When Ryan Chan, the CEO and founder of UpKeep posed the question
“One of the biggest challenges with implementing a preventative maintenance program is changing the culture of an organization and the people that manage your equipment. What does your team do to promote change and enable the cultural shift to move from being reactive to proactive?”
On LinkedIn, he received an array of responses.
Diane Voirin, a director of operations and maintenance from the Fort Worth area pointed out that money is a big motivator. She replied
“I always find $$ make the point. If you can quantify the cost you spent on repairs that could have been prevented, or at least the downtime/costs lost because repairs weren’t made proactively that’s a wake-up call”
but Peter Cholakis VP from Four BT LLC thought that Risk and downtime rather than cost made the point.
Jim Mitchell, VP at Premier Housing Management pointed out that money was a factor and that “..contributors love to be measured…”, but Project Engineer Robert Trippett asserted that change was only really effective if it was a mandate from the Executive Leadership Team as, without this, departments with different takes on the situation would pull in different directions.
Robert concluded that
“A weekly or monthly audit must be performed by the ELT. This audit adds accountability and reinforces the ELT mandate, and, reduces the department vs. department attitude that often permeates plants that have a firefighting modality.”
Ryan Chan echoed this with the comment “Thanks Robert! I absolutely agree that the first step has to come from the ELT. What do you think are some of the best ways to encourage and technicians, operators, and engineers to embrace this type of change coming from the ETL? What we see quite a bit is that there is a reluctancy to change at the end user level.”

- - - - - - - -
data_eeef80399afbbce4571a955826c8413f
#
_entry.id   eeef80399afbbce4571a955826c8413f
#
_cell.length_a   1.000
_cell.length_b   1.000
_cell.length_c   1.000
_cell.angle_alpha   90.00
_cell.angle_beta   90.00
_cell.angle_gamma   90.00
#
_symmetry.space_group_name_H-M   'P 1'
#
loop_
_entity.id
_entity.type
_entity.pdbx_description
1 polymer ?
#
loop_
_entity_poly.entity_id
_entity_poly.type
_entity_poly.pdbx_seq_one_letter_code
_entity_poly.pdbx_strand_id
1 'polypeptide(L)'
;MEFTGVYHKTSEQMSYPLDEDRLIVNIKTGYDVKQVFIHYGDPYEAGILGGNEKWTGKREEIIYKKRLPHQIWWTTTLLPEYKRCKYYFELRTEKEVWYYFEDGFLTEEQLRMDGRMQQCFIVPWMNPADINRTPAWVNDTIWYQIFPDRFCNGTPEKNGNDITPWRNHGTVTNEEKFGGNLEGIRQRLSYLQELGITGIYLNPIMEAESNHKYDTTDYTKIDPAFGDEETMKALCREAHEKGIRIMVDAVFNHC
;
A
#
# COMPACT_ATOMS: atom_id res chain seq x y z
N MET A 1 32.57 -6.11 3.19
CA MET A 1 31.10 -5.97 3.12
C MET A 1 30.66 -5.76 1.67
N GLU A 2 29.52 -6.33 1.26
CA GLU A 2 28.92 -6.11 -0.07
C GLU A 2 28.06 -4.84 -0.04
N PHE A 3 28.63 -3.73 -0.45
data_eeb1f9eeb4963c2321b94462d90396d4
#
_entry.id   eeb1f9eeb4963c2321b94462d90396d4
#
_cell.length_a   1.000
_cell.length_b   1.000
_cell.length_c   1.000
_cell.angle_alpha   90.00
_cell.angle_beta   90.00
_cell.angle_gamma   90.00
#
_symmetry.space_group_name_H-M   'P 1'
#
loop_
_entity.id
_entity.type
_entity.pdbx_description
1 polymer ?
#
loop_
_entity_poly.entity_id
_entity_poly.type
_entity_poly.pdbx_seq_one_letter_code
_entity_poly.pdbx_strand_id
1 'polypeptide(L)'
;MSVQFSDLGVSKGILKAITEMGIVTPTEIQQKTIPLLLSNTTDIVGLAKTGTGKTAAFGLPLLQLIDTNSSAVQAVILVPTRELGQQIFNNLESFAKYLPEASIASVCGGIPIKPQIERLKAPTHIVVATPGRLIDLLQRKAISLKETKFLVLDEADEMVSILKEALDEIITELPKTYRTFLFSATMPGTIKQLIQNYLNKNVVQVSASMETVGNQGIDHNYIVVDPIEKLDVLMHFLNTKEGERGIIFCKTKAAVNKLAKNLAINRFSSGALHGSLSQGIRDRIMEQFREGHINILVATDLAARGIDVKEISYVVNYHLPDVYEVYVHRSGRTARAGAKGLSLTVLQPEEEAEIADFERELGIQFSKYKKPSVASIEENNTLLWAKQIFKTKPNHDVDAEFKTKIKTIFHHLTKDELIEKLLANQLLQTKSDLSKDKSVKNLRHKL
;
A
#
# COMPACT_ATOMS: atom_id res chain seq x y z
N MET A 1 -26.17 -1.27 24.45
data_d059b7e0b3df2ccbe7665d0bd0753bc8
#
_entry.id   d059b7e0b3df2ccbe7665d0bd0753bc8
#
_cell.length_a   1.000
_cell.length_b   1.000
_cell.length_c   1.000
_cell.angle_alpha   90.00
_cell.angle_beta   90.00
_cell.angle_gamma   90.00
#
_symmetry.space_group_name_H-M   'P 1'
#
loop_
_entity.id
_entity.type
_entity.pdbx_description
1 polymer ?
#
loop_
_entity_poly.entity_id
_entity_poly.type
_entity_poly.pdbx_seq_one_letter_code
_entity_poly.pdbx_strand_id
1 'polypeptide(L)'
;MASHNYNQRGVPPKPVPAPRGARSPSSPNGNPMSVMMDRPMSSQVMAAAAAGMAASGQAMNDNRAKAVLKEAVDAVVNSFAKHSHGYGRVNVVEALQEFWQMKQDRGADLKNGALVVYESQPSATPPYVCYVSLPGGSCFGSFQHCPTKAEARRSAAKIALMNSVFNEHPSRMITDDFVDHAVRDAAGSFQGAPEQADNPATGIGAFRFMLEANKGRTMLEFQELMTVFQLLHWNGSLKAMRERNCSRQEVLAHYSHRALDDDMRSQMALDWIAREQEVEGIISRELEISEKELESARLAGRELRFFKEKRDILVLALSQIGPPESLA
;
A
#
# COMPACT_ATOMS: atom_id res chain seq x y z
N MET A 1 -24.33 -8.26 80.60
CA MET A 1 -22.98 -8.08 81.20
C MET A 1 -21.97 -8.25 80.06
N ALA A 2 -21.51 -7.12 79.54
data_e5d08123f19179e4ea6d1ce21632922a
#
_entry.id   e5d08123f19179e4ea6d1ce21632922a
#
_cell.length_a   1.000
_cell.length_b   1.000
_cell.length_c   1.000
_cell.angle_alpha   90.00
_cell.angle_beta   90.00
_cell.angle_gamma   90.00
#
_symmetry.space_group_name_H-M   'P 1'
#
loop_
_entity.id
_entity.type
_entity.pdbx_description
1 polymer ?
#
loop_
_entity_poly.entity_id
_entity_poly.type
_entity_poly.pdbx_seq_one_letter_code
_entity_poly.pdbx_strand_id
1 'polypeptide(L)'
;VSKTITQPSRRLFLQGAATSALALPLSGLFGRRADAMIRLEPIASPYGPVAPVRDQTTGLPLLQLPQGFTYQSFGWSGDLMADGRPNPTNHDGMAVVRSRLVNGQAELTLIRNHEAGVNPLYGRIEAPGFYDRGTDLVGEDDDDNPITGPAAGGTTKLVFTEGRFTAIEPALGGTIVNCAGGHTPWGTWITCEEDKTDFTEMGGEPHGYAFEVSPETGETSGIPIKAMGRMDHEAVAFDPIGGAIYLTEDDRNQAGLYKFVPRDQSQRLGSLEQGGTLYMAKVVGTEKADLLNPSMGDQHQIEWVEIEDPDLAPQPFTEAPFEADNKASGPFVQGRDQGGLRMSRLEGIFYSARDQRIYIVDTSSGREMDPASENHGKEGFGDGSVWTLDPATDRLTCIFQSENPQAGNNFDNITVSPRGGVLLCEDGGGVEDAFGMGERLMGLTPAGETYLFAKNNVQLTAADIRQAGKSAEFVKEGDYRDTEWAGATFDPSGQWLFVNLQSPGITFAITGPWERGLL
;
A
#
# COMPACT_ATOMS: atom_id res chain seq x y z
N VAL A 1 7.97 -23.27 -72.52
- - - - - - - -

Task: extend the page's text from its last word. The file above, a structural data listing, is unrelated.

Ryan then posed a further question with “Creating and assigning responsibility is 100% on point as a first step to track, but is there anything that your team does to get the team to WANT to change?” No one had any real answers to that.
Back on the main question, Vik Bangia pointed out that the VERUM process
(Validate assumptions, Eliminate obstacles, Re-cast expectations, Unveil the new strategy, & Manage the implementation) was an effective tool for driving change.
Ryan Donald, thought it a multi-faceted approach including establishing the reason to change, setting the new expectations, ensure that goals and incentives are aligned, be disciplined, and hold people accountable. He concluded that “if everyone is moving forward together then success will take care of its self”.
Dave King, Emerging Markets Director at Abbott clarified many points, agreeing the need for high level buy-in. He said that “instead of trying to force people to learn a completely new behavior, see if there’s a way to insert the new desired behavior inside another behavior they’re already doing.”
He concluded that “if you start with problems first, human inclination is to try to solve them.”
Ryan Chan applauded this, stating “100000000% – this is great feedback!! This has been one of the biggest things that we try to promote. This idea around ground swell. How do we convince upper management when the end users are DYING for a solution? And then conversely, when upper management wants a better solution, how do we make sure that the end users are bought in? Focusing on the pains and the problems first is 100% the first thing we should recommend to leaders starting to implement change at their facility.”
Dave King agreed with these statements saying
“think of them as Siamese twins: Two distinct customers, but joined at the hip. If only one agrees with you the other might drag their feet. You need both to believe in UpKeep to make true progress.